I started out in my PhD intending to learn more about early Indian (Pali) Buddhism, which I'd learned about in Thailand. Like most, I was having a hard time pinning down a specific dissertation topic. I wanted a text that would speak about the ethical questions that most interested me, with connections to the related topics of emotions, consciousness and metaphysics, and I'd had a hard time finding a good one.
Then, I was teaching a small seminar to students where I had them read a work by Śāntideva, in the different, later Mahāyāna tradition. I had previously been somewhat unsympathetic to Śāntideva; in a paper I presented at a University of Toronto graduate student conference, I interpreted him through a semi-Freudian lens as a moral masochist. But in the seminar I wound up energetically defending Śāntideva's ideas on anger and patient endurance to skeptical students. As I chatted with one student after class, he told me "I get the impression you really like this text" - and I realized he was right. My student had figured out something about me that I hadn't figured out myself. After that, everything fell into place.
You can read my final dissertation online. It explores Śāntideva's ethical reasoning, especially on questions of emotional attachment and patient endurance. After finishing it, I wrote a broader encyclopedia article on Śāntideva, which you can view for free via the Internet Encyclopedia of Philosophy.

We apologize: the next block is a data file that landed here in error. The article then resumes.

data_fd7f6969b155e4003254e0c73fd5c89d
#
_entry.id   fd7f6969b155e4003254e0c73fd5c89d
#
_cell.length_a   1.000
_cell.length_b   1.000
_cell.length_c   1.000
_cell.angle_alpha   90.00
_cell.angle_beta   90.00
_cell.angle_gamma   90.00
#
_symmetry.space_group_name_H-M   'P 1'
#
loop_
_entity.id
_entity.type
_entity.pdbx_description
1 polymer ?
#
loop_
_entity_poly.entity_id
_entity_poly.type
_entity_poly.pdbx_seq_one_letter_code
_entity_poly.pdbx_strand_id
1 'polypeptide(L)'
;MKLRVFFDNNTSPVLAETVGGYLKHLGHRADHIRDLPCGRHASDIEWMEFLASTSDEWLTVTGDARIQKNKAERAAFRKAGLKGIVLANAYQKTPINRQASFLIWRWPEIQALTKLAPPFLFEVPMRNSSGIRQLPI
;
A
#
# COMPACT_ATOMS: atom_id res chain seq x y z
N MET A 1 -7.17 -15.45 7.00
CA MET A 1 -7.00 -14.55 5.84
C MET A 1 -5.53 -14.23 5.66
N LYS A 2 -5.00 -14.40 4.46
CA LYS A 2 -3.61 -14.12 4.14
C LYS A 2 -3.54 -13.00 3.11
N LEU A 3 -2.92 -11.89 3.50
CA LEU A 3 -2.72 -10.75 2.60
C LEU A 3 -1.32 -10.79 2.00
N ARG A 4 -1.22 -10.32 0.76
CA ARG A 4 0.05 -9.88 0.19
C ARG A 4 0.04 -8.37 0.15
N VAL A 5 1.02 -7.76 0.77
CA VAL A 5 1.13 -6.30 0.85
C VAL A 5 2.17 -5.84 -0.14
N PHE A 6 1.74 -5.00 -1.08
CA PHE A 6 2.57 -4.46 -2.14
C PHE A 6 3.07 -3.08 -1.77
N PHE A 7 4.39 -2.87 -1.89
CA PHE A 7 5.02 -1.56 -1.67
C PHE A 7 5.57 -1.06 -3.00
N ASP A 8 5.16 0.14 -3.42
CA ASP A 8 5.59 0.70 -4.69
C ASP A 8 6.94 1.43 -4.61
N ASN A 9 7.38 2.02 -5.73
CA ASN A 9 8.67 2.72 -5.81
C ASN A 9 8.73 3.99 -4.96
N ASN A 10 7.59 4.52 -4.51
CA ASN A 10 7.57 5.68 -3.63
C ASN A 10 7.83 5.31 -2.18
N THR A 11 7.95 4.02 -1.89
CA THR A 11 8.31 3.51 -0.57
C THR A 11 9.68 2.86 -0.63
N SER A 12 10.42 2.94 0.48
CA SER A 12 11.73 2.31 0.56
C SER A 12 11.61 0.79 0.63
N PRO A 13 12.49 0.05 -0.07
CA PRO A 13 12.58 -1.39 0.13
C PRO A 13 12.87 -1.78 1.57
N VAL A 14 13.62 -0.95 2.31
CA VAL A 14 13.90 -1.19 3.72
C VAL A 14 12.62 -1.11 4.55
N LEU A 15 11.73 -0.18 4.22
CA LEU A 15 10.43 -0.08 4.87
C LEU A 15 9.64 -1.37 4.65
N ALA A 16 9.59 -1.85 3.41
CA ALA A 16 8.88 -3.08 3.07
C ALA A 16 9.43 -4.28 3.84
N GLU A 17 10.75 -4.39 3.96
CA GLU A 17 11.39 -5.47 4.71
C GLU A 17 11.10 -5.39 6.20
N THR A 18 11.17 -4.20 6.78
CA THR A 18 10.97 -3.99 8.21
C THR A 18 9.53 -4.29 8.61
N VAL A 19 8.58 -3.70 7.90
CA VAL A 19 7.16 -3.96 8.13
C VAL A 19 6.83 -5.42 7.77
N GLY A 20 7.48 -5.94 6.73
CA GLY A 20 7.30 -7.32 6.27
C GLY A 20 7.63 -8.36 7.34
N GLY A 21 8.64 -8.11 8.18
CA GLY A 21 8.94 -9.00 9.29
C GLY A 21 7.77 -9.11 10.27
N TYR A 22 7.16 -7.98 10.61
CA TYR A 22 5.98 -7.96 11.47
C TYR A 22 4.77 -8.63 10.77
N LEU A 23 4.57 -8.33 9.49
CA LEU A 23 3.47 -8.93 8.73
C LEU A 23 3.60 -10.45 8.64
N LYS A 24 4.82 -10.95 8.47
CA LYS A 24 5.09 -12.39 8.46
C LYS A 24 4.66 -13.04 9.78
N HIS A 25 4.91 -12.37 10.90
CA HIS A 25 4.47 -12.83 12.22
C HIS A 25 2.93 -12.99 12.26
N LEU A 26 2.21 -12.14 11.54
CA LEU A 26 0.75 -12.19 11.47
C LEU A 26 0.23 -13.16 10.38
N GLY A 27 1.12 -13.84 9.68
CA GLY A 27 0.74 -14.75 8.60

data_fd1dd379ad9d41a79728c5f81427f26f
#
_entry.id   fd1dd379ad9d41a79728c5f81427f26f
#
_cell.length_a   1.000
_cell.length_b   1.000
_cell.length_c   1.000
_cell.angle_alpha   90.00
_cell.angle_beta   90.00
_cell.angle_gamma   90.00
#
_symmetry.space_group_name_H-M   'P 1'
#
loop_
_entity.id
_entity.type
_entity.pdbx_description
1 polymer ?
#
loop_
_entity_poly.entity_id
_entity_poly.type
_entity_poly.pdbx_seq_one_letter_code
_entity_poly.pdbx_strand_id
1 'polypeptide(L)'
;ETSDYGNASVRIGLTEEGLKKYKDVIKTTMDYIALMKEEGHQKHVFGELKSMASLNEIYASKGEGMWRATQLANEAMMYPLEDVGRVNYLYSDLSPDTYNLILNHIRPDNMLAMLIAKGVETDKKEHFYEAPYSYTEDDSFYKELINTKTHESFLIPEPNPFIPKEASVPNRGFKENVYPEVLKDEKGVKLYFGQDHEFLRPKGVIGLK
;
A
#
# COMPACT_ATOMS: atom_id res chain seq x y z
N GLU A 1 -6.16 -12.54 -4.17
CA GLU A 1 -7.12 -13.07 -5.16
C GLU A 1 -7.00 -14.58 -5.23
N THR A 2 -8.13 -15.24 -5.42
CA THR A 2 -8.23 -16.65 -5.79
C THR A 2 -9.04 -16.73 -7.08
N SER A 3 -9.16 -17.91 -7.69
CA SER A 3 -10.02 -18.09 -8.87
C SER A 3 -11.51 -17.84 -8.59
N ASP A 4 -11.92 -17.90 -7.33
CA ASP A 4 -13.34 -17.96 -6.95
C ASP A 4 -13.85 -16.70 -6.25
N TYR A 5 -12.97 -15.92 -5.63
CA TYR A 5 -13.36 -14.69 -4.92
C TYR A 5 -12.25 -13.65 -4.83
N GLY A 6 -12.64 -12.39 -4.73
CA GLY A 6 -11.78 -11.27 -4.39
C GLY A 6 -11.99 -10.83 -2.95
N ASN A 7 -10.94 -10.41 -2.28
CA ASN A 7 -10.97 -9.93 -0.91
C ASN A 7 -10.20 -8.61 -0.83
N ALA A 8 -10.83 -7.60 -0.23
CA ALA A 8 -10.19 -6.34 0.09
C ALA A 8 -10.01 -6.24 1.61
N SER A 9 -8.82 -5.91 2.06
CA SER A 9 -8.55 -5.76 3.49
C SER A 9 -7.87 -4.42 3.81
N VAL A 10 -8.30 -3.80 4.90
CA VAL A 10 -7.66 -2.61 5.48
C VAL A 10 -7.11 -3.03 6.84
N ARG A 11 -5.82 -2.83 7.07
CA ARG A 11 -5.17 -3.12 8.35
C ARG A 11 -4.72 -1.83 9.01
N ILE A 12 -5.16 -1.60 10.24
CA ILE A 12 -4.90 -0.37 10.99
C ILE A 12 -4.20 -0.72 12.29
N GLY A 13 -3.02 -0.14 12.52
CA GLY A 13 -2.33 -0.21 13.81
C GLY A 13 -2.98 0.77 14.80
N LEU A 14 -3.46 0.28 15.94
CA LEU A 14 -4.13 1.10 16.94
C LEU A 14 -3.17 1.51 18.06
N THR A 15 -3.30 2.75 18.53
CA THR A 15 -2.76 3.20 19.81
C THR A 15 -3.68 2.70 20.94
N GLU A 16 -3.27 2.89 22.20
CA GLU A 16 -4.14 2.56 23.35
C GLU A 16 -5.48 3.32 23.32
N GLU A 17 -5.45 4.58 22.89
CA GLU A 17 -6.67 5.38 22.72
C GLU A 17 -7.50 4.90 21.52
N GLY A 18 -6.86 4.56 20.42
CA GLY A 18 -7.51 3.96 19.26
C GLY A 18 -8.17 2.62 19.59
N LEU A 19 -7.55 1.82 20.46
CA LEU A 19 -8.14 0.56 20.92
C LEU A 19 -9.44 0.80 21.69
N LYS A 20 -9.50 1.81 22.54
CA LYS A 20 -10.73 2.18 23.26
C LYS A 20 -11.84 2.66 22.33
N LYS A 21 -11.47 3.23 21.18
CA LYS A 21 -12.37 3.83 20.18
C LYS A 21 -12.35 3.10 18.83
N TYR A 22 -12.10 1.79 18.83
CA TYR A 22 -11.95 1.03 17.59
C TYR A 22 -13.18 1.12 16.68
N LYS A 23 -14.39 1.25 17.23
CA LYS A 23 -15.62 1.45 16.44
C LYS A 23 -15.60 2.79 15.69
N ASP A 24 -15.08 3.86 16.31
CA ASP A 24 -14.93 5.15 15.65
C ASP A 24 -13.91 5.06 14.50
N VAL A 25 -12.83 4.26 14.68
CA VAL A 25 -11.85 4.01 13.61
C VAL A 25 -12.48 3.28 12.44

I've also written and presented about several themes of interest that didn't quite fit in the dissertation. I published an article about Śāntideva's ethics of gift-giving in 2013, and another article about the connection between his metaphysics and his ethics in 2015, both at the open-access Journal of Buddhist Ethics. I also presented about the literary form of Śāntideva's major work at the seventh Graduate Student Buddhist Studies Conference, at Princeton.
While studying Buddhist ideas, I became concerned that scholars of Buddhism were too reluctant to consider constructive philosophical questions arising from Buddhist tradition. I wrote a methodological paper arguing for "constructive Buddhist studies", which I presented in 2004 to both the Dharma Association of North America (DANAM) and to the sixth Graduate Student Buddhist Studies Conference; DANAM published it as a book chapter through Deepak Heritage Books. I'm happy to say that since then the idea of constructive Buddhist studies has become more mainstream, with a group specifically devoted to "Buddhist critical-constructive reflection" now established in the American Academy of Religion.
I've also engaged actively with others' work in Buddhist thought, conducting online podcast interviews with recent authors at New Books in Buddhist Studies. I've also anonymously reviewed articles and books in the field (so I won't tell you which ones!) - for both the Journal of Buddhist Ethics and Wisdom Publications.